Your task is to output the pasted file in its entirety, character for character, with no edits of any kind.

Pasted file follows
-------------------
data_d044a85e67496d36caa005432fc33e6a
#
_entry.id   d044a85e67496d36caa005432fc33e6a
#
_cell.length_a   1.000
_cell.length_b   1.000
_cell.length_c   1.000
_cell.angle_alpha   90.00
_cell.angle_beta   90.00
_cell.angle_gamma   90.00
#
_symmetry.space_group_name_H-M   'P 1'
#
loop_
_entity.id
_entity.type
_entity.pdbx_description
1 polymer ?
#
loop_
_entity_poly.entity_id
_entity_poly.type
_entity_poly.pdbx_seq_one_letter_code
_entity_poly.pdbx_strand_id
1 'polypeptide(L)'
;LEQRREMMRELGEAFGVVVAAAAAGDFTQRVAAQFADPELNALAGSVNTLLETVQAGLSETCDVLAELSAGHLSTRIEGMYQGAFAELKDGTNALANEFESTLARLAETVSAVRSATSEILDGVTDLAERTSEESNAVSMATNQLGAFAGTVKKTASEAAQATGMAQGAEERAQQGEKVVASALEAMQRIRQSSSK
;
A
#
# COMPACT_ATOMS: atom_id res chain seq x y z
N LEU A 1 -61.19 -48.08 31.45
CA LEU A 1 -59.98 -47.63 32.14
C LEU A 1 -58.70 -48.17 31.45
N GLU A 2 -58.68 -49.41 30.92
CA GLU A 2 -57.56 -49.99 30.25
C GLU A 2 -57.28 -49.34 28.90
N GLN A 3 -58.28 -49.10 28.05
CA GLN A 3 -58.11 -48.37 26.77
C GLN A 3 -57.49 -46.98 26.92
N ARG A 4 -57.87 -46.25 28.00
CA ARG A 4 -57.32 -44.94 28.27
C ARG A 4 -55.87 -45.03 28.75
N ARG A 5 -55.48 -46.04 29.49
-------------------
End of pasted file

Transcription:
data_d044a85e67496d36caa005432fc33e6a
#
_entry.id   d044a85e67496d36caa005432fc33e6a
#
_cell.length_a   1.000
_cell.length_b   1.000
_cell.length_c   1.000
_cell.angle_alpha   90.00
_cell.angle_beta   90.00
_cell.angle_gamma   90.00
#
_symmetry.space_group_name_H-M   'P 1'
#
loop_
_entity.id
_entity.type
_entity.pdbx_description
1 polymer ?
#
loop_
_entity_poly.entity_id
_entity_poly.type
_entity_poly.pdbx_seq_one_letter_code
_entity_poly.pdbx_strand_id
1 'polypeptide(L)'
;LEQRREMMRELGEAFGVVVAAAAAGDFTQRVAAQFADPELNALAGSVNTLLETVQAGLSETCDVLAELSAGHLSTRIEGMYQGAFAELKDGTNALANEFESTLARLAETVSAVRSATSEILDGVTDLAERTSEESNAVSMATNQLGAFAGTVKKTASEAAQATGMAQGAEERAQQGEKVVASALEAMQRIRQSSSK
;
A
#
# COMPACT_ATOMS: atom_id res chain seq x y z
N LEU A 1 -61.19 -48.08 31.45
CA LEU A 1 -59.98 -47.63 32.14
C LEU A 1 -58.70 -48.17 31.45
N GLU A 2 -58.68 -49.41 30.92
CA GLU A 2 -57.56 -49.99 30.25
C GLU A 2 -57.28 -49.34 28.90
N GLN A 3 -58.28 -49.10 28.05
CA GLN A 3 -58.11 -48.37 26.77
C GLN A 3 -57.49 -46.98 26.92
N ARG A 4 -57.87 -46.25 28.00
CA ARG A 4 -57.32 -44.94 28.27
C ARG A 4 -55.87 -45.03 28.75
N ARG A 5 -55.48 -46.04 29.49